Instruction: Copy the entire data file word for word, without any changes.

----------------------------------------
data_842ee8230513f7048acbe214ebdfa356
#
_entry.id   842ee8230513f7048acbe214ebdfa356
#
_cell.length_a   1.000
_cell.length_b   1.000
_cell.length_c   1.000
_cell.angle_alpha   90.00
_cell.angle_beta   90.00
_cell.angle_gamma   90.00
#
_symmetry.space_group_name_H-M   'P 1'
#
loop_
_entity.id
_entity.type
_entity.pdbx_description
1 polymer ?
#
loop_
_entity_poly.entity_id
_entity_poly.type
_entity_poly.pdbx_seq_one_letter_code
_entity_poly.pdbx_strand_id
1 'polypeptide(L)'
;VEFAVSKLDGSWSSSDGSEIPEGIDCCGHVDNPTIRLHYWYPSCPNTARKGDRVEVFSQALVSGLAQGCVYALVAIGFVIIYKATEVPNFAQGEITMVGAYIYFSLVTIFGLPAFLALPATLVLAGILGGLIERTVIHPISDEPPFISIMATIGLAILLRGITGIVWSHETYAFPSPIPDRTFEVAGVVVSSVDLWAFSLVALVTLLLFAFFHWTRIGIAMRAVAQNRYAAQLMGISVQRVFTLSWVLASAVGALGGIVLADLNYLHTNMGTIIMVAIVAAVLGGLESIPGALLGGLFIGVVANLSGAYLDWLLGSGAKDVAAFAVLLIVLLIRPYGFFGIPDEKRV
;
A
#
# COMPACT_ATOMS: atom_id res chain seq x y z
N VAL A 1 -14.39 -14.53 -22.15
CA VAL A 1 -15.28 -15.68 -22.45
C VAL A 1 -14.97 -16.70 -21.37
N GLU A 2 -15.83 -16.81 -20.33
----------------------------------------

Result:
data_842ee8230513f7048acbe214ebdfa356
#
_entry.id   842ee8230513f7048acbe214ebdfa356
#
_cell.length_a   1.000
_cell.length_b   1.000
_cell.length_c   1.000
_cell.angle_alpha   90.00
_cell.angle_beta   90.00
_cell.angle_gamma   90.00
#
_symmetry.space_group_name_H-M   'P 1'
#
loop_
_entity.id
_entity.type
_entity.pdbx_description
1 polymer ?
#
loop_
_entity_poly.entity_id
_entity_poly.type
_entity_poly.pdbx_seq_one_letter_code
_entity_poly.pdbx_strand_id
1 'polypeptide(L)'
;VEFAVSKLDGSWSSSDGSEIPEGIDCCGHVDNPTIRLHYWYPSCPNTARKGDRVEVFSQALVSGLAQGCVYALVAIGFVIIYKATEVPNFAQGEITMVGAYIYFSLVTIFGLPAFLALPATLVLAGILGGLIERTVIHPISDEPPFISIMATIGLAILLRGITGIVWSHETYAFPSPIPDRTFEVAGVVVSSVDLWAFSLVALVTLLLFAFFHWTRIGIAMRAVAQNRYAAQLMGISVQRVFTLSWVLASAVGALGGIVLADLNYLHTNMGTIIMVAIVAAVLGGLESIPGALLGGLFIGVVANLSGAYLDWLLGSGAKDVAAFAVLLIVLLIRPYGFFGIPDEKRV
;
A
#
# COMPACT_ATOMS: atom_id res chain seq x y z
N VAL A 1 -14.39 -14.53 -22.15
CA VAL A 1 -15.28 -15.68 -22.45
C VAL A 1 -14.97 -16.70 -21.37
N GLU A 2 -15.83 -16.81 -20.33